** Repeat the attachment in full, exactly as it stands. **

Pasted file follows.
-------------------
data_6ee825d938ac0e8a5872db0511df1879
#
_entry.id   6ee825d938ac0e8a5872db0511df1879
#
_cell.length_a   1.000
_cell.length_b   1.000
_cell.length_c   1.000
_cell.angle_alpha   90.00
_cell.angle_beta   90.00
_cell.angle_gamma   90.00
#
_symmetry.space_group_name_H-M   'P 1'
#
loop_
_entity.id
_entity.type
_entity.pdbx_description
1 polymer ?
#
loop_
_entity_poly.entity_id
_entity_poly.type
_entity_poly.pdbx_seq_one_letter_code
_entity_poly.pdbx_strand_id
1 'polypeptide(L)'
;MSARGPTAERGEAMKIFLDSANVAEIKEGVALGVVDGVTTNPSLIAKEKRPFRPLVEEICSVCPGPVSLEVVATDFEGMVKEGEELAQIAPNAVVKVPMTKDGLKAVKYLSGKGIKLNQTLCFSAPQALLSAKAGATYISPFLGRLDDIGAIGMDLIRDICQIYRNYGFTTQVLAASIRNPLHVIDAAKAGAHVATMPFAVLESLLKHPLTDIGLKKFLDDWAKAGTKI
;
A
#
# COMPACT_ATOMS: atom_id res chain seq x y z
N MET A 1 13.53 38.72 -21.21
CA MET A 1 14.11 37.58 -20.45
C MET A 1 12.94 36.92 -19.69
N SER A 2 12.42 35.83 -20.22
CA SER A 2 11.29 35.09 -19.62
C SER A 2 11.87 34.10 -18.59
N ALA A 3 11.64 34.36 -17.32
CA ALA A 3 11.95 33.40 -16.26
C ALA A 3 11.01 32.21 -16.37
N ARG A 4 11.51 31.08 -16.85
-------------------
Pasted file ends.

data_6ee825d938ac0e8a5872db0511df1879
#
_entry.id   6ee825d938ac0e8a5872db0511df1879
#
_cell.length_a   1.000
_cell.length_b   1.000
_cell.length_c   1.000
_cell.angle_alpha   90.00
_cell.angle_beta   90.00
_cell.angle_gamma   90.00
#
_symmetry.space_group_name_H-M   'P 1'
#
loop_
_entity.id
_entity.type
_entity.pdbx_description
1 polymer ?
#
loop_
_entity_poly.entity_id
_entity_poly.type
_entity_poly.pdbx_seq_one_letter_code
_entity_poly.pdbx_strand_id
1 'polypeptide(L)'
;MSARGPTAERGEAMKIFLDSANVAEIKEGVALGVVDGVTTNPSLIAKEKRPFRPLVEEICSVCPGPVSLEVVATDFEGMVKEGEELAQIAPNAVVKVPMTKDGLKAVKYLSGKGIKLNQTLCFSAPQALLSAKAGATYISPFLGRLDDIGAIGMDLIRDICQIYRNYGFTTQVLAASIRNPLHVIDAAKAGAHVATMPFAVLESLLKHPLTDIGLKKFLDDWAKAGTKI
;
A
#
# COMPACT_ATOMS: atom_id res chain seq x y z
N MET A 1 13.53 38.72 -21.21
CA MET A 1 14.11 37.58 -20.45
C MET A 1 12.94 36.92 -19.69
N SER A 2 12.42 35.83 -20.22
CA SER A 2 11.29 35.09 -19.62
C SER A 2 11.87 34.10 -18.59
N ALA A 3 11.64 34.36 -17.32
CA ALA A 3 11.95 33.40 -16.26
C ALA A 3 11.01 32.21 -16.37
N ARG A 4 11.51 31.08 -16.85